BBC respond to licence fee settlement

The chairman of  the BBC Trust, Sir Michael Lyons has said that new news of the licence fee being frozen for six years “will present us with some difficult choices.”

In the government comprehensive spending review which was published today confirmed that the licence fee will remain frozen at ?145.50 until 2016/17. The BBC Trust chairman, Sir Michael Lyons has spoke today of the announcement and tough decisions that they will have to take over the coming years.


“This is a tough settlement, but it’s also a settlement that delivers certainty and stability for the BBC and licence fee payers through to 2016/17. It reflects the centrality of the licence fee in securing and safeguarding public service broadcasting. We recognise the importance of securing such a settlement at such an unprecedented time.

There is no doubt that the settlement will present us with some difficult choices, but importantly, these choices will remain firmly in the hands of the BBC Trust and we will of course seek the views of licence fee payers.”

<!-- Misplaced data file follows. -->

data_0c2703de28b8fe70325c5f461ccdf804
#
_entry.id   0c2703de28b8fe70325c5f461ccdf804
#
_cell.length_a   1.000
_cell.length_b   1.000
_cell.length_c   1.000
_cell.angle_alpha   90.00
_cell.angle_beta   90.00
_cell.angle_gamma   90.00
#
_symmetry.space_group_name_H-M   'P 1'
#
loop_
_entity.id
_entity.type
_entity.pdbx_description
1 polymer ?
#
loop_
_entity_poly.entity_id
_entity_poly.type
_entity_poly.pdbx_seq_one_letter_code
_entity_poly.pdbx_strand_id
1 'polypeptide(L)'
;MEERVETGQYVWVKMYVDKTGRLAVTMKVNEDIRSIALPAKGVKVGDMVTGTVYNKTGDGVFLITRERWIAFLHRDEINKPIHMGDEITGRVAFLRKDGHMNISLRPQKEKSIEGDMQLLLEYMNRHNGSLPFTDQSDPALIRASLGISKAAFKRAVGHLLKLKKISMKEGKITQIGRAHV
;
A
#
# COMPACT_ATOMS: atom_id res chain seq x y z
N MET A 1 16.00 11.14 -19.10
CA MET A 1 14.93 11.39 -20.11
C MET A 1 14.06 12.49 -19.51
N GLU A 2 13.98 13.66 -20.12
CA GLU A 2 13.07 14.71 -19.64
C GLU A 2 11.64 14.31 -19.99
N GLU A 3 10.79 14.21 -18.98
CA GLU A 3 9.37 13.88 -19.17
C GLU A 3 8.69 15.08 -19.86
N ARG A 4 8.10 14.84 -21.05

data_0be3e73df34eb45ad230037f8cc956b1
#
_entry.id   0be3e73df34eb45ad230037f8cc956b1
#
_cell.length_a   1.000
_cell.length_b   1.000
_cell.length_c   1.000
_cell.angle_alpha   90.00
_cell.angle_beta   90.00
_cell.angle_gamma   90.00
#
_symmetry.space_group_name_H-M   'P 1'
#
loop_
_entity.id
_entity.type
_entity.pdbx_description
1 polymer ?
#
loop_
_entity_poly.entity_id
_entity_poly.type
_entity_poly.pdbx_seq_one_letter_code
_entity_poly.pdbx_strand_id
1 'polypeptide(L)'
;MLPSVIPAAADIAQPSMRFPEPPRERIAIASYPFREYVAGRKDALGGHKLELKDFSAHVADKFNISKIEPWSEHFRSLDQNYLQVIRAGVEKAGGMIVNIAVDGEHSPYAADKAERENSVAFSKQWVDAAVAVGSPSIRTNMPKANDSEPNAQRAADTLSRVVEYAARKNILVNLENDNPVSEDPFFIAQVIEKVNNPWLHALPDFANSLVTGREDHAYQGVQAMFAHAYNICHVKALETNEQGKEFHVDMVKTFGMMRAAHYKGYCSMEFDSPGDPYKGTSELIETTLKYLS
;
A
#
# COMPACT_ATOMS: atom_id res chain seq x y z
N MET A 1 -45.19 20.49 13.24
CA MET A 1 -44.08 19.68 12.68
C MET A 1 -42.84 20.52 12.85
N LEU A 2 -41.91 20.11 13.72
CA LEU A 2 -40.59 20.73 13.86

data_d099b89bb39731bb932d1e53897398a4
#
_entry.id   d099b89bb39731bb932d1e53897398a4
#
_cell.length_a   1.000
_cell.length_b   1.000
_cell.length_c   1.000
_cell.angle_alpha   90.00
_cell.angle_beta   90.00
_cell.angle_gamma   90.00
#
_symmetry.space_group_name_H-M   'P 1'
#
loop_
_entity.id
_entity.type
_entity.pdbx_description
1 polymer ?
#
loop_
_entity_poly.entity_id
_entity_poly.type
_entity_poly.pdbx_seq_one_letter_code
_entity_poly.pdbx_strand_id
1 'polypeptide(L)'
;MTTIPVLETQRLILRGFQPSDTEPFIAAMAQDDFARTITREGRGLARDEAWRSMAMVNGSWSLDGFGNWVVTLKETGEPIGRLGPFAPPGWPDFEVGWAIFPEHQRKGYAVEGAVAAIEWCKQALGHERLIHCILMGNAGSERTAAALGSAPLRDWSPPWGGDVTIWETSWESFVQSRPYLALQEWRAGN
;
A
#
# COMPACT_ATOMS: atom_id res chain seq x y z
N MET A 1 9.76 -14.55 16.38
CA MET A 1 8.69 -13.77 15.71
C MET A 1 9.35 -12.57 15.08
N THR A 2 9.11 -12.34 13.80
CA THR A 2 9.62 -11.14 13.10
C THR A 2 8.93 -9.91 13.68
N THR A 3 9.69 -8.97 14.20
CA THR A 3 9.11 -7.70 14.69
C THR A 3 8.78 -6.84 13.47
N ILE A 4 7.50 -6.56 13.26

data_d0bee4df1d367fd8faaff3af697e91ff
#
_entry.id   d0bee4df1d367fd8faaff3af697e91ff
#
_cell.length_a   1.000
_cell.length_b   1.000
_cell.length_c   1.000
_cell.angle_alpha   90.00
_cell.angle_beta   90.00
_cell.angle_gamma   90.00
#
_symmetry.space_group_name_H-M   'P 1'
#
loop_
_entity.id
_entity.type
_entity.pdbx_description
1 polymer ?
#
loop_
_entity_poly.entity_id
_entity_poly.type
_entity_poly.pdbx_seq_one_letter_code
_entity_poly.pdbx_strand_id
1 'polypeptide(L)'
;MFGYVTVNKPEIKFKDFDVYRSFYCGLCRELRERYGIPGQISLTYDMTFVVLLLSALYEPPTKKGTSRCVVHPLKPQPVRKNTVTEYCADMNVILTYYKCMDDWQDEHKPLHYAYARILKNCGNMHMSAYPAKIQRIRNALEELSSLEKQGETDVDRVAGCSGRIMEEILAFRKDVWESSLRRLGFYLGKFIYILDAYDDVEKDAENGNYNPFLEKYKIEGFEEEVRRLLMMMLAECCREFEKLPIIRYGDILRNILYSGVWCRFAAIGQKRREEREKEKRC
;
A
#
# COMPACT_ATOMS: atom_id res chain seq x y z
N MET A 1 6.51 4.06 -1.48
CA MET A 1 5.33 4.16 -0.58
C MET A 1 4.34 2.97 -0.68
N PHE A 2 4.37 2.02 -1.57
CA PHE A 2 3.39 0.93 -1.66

It has also been confirmed that the television licence fee will fund the BBC World Service, which had been from the foreign Office. A controversial decision for the BBC to fund the Welsh language television service S4C has been met with strong opposition. The chairman of the S4C governing body is said to be angry and that he had no prior knowledge to the announcement, according the Media Guardian.


Sir Michael Lyons also spoke of the extra responsibilities that he BBC now has. “The settlement also seeks to secure the long term future of broadcasting in the Welsh language through the extension of a partnership with S4C. The BBC is not government funded, but these are pressing times for the nation as a whole, and we believe licence fee payers would expect us to see what contribution we can properly make.The extra responsibilities the BBC will now take on are consistent with this and will deliver benefits to licence fee payers across the UK.”


The BBC director general has also said that their focus is to provide high quality programming valued by the public. Mark Thompson said “This is a realistic deal in exceptional circumstances securing a strong independent BBC for the next six years. It means that efficiency and reform will continue to be key issues for us. But our focus remains providing distinctive, high quality programmes valued by the public. This deal will safeguard that until 2017.”

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